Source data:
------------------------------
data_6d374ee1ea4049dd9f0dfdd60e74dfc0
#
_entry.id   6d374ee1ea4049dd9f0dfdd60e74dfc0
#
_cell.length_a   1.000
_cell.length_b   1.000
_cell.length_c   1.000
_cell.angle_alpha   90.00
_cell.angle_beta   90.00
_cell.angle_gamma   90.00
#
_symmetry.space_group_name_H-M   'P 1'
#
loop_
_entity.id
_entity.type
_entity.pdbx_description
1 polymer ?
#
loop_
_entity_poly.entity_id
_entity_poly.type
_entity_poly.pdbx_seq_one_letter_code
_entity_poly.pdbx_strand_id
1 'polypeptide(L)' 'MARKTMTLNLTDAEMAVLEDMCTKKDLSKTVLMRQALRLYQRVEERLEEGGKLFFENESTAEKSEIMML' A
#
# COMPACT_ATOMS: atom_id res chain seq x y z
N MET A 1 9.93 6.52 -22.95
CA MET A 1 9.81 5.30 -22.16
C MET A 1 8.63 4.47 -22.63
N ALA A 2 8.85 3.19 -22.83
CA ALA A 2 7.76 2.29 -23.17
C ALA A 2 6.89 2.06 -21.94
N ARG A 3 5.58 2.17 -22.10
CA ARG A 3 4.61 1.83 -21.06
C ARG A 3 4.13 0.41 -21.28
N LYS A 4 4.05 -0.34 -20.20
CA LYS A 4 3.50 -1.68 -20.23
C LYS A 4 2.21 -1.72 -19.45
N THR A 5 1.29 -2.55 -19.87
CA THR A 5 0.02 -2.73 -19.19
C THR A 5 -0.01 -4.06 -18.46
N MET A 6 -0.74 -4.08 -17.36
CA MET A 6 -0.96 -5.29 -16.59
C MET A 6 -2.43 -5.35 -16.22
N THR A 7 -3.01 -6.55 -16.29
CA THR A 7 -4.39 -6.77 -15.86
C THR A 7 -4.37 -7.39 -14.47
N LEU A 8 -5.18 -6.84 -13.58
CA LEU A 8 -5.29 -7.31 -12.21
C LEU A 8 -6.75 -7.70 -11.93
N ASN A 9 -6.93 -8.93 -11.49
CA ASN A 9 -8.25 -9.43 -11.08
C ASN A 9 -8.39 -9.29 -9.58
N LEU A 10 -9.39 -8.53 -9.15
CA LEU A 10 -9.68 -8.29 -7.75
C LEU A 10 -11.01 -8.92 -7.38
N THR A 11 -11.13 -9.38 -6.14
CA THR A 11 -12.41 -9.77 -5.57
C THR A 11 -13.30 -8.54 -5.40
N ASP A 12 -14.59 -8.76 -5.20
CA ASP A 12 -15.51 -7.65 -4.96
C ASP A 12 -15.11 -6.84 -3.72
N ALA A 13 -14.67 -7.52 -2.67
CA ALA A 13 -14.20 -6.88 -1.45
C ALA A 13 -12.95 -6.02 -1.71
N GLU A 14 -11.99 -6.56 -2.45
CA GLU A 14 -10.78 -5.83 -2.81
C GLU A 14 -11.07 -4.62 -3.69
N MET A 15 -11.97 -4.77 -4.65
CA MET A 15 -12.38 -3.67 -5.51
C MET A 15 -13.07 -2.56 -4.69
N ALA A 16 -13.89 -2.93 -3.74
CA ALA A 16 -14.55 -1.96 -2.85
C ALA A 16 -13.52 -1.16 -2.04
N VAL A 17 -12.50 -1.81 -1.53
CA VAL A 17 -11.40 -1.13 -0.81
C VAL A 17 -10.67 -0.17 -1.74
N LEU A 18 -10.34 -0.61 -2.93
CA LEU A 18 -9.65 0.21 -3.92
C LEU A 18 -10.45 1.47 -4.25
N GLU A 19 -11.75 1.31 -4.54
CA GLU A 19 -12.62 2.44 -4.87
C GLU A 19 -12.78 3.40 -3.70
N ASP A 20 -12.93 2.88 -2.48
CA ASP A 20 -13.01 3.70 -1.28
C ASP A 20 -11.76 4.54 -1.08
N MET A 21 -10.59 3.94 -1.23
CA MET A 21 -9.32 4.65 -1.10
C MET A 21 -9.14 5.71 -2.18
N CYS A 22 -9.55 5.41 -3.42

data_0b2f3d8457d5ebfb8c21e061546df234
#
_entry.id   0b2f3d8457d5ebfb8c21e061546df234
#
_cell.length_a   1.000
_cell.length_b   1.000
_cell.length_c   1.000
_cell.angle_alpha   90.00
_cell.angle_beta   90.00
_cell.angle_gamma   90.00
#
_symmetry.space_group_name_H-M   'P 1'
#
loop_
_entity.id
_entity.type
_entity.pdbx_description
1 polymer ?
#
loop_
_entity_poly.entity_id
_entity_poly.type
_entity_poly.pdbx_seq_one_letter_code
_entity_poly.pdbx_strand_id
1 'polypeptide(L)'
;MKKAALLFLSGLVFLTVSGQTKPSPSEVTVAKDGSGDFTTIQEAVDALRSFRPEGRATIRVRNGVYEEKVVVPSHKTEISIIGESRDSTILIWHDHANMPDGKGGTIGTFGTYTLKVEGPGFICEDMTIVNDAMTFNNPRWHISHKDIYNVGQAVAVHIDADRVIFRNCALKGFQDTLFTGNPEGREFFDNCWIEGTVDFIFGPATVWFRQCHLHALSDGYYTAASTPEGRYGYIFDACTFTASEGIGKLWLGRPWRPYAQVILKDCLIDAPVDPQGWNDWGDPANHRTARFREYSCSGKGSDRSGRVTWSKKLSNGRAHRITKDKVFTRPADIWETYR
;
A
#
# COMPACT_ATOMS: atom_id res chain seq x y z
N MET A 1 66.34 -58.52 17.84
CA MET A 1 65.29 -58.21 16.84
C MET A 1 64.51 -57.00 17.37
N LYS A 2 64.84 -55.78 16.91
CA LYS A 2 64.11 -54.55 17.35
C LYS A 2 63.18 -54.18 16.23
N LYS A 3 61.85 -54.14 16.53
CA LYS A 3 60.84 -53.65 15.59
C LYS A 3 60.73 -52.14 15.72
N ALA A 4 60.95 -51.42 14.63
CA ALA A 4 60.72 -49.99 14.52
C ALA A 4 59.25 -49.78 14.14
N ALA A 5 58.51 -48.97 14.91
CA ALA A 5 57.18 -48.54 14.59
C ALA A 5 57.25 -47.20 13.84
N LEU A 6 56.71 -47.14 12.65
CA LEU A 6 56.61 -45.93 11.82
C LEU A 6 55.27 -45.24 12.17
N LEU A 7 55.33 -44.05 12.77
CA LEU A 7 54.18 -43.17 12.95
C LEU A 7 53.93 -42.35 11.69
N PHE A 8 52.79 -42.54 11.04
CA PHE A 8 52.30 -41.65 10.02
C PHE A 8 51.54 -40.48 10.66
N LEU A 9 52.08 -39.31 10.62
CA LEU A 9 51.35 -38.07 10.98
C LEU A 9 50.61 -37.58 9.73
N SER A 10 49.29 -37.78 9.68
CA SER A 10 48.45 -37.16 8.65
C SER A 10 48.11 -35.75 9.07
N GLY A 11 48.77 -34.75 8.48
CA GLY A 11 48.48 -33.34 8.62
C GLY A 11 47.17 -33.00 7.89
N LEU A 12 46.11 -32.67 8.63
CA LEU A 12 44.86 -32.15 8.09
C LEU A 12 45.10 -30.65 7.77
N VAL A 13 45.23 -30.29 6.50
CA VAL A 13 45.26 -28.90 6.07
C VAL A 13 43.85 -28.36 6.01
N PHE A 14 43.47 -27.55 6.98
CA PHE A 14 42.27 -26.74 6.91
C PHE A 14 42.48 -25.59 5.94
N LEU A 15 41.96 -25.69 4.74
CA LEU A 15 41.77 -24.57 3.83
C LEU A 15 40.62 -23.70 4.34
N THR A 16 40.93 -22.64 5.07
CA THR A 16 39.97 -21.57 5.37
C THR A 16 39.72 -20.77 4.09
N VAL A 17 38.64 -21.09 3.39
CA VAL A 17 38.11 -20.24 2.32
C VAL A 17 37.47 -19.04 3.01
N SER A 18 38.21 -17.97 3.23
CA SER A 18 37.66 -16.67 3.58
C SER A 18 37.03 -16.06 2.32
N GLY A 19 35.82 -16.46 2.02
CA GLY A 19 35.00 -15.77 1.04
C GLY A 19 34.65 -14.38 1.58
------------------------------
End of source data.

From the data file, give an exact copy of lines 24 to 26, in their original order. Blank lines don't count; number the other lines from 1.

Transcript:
_entity_poly.pdbx_strand_id
1 'polypeptide(L)' 'MARKTMTLNLTDAEMAVLEDMCTKKDLSKTVLMRQALRLYQRVEERLEEGGKLFFENESTAEKSEIMML' A
#